The first carvings were discovered in autumn 1972 in the area of Jiepmaluokta (a Northern Sami name meaning “bay of seals”), about 4 kilometers from the town center of Alta. During the 1970s, many more carvings were discovered all around Alta, with a noticeably higher density around Jiepmaluokta (of around 5000 known carvings in the area, more than 3000 are located there). A system of wooden gangways totaling about 3 kilometers was constructed in the Jiepmaluokta area during the second half of the 1980s, and Alta’s museum was moved from its previous location in the town center to the site of the rock carvings in 1991. Although several other sites around Alta are known and new carvings are constantly discovered, only the Hjemmeluft locality is part of the official tour of the museum.

Most rocks around Alta are overgrown with a thick growth of moss and lichen; once carvings have been discovered, these plants are carefully removed and the rock is cleaned to expose the full extent of the carvings. The carvings are then documented using different techniques, most often the combination of quartz powder painted into the carvings which are then photographed and digitally treated.


The Vega Islands, Norway – Photo: Ann Elin Bratseth

The islands of Vega (Added to the Cultural list 2004)
Along the coast of Helgeland, the archipelago of Vega consists of unique islands, islets and reefs that form a cultural landscape of 103,710 ha, of which 6,930 ha is land. Vega bear witness to the will-power of generations of fishermen and farmers that have lived on the islands for more than 1,500 years, carefully protecting their culture and traditions. Vega is an ornithologist’s dream. Chief among the bird population are eider ducks, raised for their feathers – the houses built for them to nest in can still be seen, alongside lighthouses, fishing villages and dramatic landscapes .


From Struve Geodetic Arc, Norway – Photo: Vujicic-Lugassy

Struve Geodetic Arc (Added to the Cultural list 2005)
The Struve Arc is a chain of survey triangulations stretching from Hammerfest in Norway to the Black Sea, through 10 countries and over 2,820 km. The site includes original station points, with different markings, i.e. a drilled hole in rock, iron cross, cairns, or built obelisks.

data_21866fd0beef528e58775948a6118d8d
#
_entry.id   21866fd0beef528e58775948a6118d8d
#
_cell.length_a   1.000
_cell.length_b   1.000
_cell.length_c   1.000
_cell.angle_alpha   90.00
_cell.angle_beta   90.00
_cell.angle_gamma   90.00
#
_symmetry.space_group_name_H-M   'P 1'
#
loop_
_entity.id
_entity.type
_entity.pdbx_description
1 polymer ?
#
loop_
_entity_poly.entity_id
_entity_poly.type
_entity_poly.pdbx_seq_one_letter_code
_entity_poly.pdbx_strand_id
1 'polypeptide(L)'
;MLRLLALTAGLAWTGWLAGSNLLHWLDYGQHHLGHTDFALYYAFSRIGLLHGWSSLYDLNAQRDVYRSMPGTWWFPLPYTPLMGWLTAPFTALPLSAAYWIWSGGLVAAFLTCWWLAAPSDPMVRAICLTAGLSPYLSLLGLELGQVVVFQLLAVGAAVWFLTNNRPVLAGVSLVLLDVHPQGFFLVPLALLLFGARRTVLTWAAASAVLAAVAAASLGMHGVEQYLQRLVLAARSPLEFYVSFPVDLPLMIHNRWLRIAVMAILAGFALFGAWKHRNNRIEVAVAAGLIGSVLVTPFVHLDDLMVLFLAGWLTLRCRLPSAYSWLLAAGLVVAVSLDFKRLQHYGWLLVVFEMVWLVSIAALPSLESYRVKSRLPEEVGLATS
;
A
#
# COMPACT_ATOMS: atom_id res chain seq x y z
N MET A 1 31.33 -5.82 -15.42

These are points of a survey, carried out between 1816 and 1855 by the astronomer Friedrich Georg Wilhelm Struve, which represented the first accurate measuring of a long segment of a meridian. This helped to establish the exact size and shape of the planet and marked an important step in the development of earth sciences and topographic mapping. It is an extraordinary example of scientific collaboration among scientists from different countries, and of collaboration between monarchs for a scientific cause. The original arc consisted of 258 main triangles with 265 main station points. The listed site includes 34 of the original station points, with different markings, i.e. a drilled hole in rock, iron cross, cairns, or built obelisks.


Part of Geirangerfjord and the Seven Sisters waterfall (“de Sju Søstre) – Photo: Lars Løfaldli

Geiranger- and Nærøyfjord (Added to the Natural list 2005)
The fjords of Norway are the main attraction for visitors. These two fjords are the first natural sites in Norway included on the heritage list. The fjords were formed during several ice ages, and the largest glacier on mainland Europe, the Jostedalsbreen, is situated between these two fjords.

The Nærøyfjord and Geirangerfjord areas are considered to be among the most scenically outstanding fjord areas on the planet. Their outstanding natural beauty is derived from their narrow and steep-sided crystalline rock walls that rise up to 1400 m direct from the Norwegian Sea and extend 500 m below sea level. Along the sheer walls of the fjords are numerous waterfalls while free-flowing rivers rise up through deciduous and coniferous forest to glacial lakes, glaciers and rugged mountains. There is a great range of supporting natural phenomena, both terrestrial and marine such as submarine moraines and marine mammals. Remnants of old and now mostly abandoned transhumant farms add a cultural aspect to the dramatic natural landscape that complements and adds human interest to the area.

Please join this video below and take a view of the outstanding natural beauty in Geiranger- and Nærøyfjord. In this film we show you a 12-day active outdoortrip hold in 2011. This trip takes you on a boattrip along the West coast of Norway, hiking a seacliff with oceanview, walk to the glacier, paddle the Geiranger Fjord and stay at a mountainfarm, 5-day hike in Jotunheimen, boattrip at the Nærøyfjord and visit Bergen.



For further information, please visit the Official website of the Norwegian Tourist Board ( )


Category: Norway